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7th December 2014

Cardiff University vote against being officially pro-choice

A motion which would make Cardiff University officially pro-choice has been defeated in an annual meeting

A motion to make Cardiff University’s Student’s Union officially pro-choice over abortion has been defeated in the Annual General Meeting last week.

The motion was put forward by the Chair of the Cardiff Women’s Association Rachael Melhuish, stating that Cardiff Student’s Union should: “Campaign against protest outside abortion clinics… and prevent affiliated societies and groups from taking part in anti-choice protests or rallies outside of abortion clinics and under the banner of the Student’s Union.”

A further clause states: “Any information about abortion or contraception disseminated, distributed or presented in union or university buildings must be unbiased and not shame those who choose to have abortions, and must be academically referenced.” The motion also points out that 1 in 3 women will have had an abortion by the age of 45.

The motion was opposed by the Keep Cardiff Uni Free campaign, which had backing from multiple religious on-campus groups such as the Catholic Society, Islamic Society, and the Atheist Society among others.

This prompted concerns that freedom of speech and expression in the university was under threat by the proposal of the motion.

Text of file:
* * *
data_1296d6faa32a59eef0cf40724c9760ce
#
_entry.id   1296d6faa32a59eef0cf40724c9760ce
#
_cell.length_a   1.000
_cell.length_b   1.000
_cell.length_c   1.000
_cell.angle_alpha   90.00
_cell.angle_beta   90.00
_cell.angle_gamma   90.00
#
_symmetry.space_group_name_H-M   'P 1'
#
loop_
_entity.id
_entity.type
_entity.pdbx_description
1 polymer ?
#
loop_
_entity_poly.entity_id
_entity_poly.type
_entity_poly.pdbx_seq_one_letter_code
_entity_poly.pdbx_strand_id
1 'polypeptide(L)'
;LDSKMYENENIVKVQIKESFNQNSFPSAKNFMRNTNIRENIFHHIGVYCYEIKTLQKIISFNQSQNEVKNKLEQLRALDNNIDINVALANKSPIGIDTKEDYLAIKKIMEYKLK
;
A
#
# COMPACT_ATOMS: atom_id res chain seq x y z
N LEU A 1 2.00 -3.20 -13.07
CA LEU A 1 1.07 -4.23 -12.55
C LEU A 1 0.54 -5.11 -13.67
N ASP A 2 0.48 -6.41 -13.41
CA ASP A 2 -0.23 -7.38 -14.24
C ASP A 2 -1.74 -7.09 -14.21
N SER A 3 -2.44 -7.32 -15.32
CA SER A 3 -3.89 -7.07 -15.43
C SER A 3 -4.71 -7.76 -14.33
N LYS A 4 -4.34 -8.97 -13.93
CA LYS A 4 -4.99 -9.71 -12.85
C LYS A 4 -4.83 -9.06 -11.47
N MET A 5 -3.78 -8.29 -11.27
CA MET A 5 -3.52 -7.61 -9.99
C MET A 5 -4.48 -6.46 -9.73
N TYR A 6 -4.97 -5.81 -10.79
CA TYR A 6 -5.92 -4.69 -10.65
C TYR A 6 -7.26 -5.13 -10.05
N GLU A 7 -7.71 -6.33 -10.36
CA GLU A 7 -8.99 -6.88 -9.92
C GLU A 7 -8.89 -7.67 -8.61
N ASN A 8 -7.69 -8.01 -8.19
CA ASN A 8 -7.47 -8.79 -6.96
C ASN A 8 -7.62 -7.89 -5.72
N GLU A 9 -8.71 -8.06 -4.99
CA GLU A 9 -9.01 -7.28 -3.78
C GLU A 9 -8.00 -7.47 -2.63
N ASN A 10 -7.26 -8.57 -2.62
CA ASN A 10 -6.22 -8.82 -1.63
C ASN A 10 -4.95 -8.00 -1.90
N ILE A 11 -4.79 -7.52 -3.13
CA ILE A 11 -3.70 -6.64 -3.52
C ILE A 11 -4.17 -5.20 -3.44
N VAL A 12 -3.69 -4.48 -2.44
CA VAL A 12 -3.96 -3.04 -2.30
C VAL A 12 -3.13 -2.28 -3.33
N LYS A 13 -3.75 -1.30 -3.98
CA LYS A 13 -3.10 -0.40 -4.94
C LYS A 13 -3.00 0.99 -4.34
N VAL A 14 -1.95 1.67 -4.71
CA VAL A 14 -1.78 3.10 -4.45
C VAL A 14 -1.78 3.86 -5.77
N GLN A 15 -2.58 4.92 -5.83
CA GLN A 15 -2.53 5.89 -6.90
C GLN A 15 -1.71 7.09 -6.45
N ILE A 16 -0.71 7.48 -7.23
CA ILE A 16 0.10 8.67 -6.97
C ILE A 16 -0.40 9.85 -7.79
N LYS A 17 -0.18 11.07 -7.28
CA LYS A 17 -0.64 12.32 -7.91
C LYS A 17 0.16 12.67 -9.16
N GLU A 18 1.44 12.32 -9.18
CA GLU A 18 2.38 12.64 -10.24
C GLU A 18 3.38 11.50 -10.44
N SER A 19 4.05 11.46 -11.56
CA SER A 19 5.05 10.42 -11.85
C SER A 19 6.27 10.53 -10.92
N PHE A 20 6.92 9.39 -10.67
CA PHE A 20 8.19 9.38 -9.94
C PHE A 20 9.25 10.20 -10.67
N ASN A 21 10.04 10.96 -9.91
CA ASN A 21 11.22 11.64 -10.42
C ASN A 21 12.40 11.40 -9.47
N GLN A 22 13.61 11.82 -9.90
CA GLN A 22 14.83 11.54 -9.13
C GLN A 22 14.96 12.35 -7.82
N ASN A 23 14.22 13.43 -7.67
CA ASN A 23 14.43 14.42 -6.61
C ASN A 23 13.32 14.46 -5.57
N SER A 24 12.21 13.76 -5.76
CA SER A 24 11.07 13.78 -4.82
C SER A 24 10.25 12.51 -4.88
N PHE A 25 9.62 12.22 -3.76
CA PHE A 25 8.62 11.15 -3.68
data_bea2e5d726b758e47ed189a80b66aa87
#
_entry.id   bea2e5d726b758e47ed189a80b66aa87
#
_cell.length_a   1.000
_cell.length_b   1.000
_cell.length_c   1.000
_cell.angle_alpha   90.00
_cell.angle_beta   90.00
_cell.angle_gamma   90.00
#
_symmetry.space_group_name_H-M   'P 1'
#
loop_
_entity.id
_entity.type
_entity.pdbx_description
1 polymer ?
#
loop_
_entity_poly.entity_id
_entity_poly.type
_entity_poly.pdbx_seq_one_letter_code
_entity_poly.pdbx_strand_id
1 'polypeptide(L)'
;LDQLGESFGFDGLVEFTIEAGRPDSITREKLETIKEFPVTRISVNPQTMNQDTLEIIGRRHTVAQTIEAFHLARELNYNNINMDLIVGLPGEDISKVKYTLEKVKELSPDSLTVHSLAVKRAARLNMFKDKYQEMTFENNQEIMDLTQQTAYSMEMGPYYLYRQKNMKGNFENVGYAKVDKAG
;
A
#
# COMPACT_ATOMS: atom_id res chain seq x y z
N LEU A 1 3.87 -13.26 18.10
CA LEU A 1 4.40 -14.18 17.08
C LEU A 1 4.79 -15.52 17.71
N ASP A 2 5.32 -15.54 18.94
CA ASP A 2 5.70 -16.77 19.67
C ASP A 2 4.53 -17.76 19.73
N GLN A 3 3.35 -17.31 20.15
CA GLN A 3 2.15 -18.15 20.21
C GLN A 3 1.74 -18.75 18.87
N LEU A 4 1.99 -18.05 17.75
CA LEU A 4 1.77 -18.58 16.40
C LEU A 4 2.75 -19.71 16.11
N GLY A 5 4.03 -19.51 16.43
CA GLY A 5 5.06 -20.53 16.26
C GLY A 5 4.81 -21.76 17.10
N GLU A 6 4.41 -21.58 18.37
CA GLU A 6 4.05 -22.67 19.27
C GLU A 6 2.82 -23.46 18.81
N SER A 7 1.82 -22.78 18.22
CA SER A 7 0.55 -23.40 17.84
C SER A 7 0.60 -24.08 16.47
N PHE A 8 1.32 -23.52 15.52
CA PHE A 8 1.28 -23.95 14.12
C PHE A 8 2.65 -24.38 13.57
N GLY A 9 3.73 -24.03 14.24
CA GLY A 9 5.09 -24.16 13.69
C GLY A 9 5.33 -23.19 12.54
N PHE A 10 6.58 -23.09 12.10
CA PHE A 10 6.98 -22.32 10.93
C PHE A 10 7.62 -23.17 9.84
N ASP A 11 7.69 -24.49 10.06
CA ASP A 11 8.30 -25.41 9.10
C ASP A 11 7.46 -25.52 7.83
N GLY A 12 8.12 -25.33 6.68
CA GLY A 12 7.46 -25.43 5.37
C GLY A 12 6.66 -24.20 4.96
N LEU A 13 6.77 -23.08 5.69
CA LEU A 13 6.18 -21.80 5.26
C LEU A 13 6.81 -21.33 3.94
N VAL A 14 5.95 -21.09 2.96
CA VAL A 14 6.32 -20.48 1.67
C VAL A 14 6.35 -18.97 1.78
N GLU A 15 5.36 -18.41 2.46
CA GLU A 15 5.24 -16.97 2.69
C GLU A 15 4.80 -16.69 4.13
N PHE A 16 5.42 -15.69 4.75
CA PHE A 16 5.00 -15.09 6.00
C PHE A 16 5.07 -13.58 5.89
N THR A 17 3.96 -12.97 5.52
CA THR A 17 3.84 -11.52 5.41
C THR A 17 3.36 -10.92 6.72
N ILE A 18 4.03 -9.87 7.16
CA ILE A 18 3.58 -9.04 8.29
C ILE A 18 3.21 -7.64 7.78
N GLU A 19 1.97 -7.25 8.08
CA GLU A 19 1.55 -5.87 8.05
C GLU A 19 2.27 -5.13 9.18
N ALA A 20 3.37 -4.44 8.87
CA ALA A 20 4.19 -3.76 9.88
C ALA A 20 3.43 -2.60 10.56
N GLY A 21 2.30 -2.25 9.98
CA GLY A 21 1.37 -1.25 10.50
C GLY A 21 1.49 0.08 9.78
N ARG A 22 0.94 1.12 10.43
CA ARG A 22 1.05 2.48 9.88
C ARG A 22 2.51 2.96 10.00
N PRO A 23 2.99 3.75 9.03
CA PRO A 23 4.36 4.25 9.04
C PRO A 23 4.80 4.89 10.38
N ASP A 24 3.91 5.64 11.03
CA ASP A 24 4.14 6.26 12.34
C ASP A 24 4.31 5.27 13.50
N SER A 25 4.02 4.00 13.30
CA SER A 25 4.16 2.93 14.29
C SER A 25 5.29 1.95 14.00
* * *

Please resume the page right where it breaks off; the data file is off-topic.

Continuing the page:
Alithea Williams, vice-chair of the Alliance of Pro-Life Students said: “This motion is highly problematic. It seeks to impose a uniform ideological viewpoint on the entire student body, and tramples upon the right to freedom of speech and expression of those who disagree.”

Laura Carter, Women’s Officer for Cardiff University said: “I have never admitted to trying to represent everyone’s views (I represent roughly 55 per cent of Cardiff University Students’ Union population) as that would be virtually impossible and I would achieve very little in my role.

“My role is to put the interests and welfare of women students first in the way that I see fit. Imagine the criticism I would have (deservedly) received had I voted against the motion or abstained. As Women’s Officer, it is not just my own decision to be pro-choice and support pro-choice, it is my duty.

“We need to actually clarify to students what being pro-choice means and why it is so important for women students. It was an unbearably close vote and I am immensely proud of Rachael Melhuish and all of the other students who spoke on behalf of the motion.”

Catholic Society at the University of Cardiff also commented, saying: “CathSoc are happy that they can remain part of the Students’ Union, but are more delighted that the broad coalition formed between several student societies and individuals has protected free speech within the SU. We hope to work with the women’s association in the future with certain parts of the motion, such as improving access to information for student parents, and this motion has given us a baseline to start communicating and working together.”

According to the Huffington Post, the motion to make Cardiff University officially pro-choice was defeated by such a landslide that votes weren’t counted for the opposition.

However, Olivier van den Bent-Kelly, member of the Student Senate at Cardiff University told The Mancunion: “In the end, the room voted that the opposing arguments were stronger with 60-40 (according to the voter counter) voting to reject it.

“It did highlight the need to have a debate on pro-choice/pro-life and that it is necessary that groups such as the Women’s Association, Cathsoc and Students For Life need to enter into dialogue to now see what the best course of action is on this issue.”

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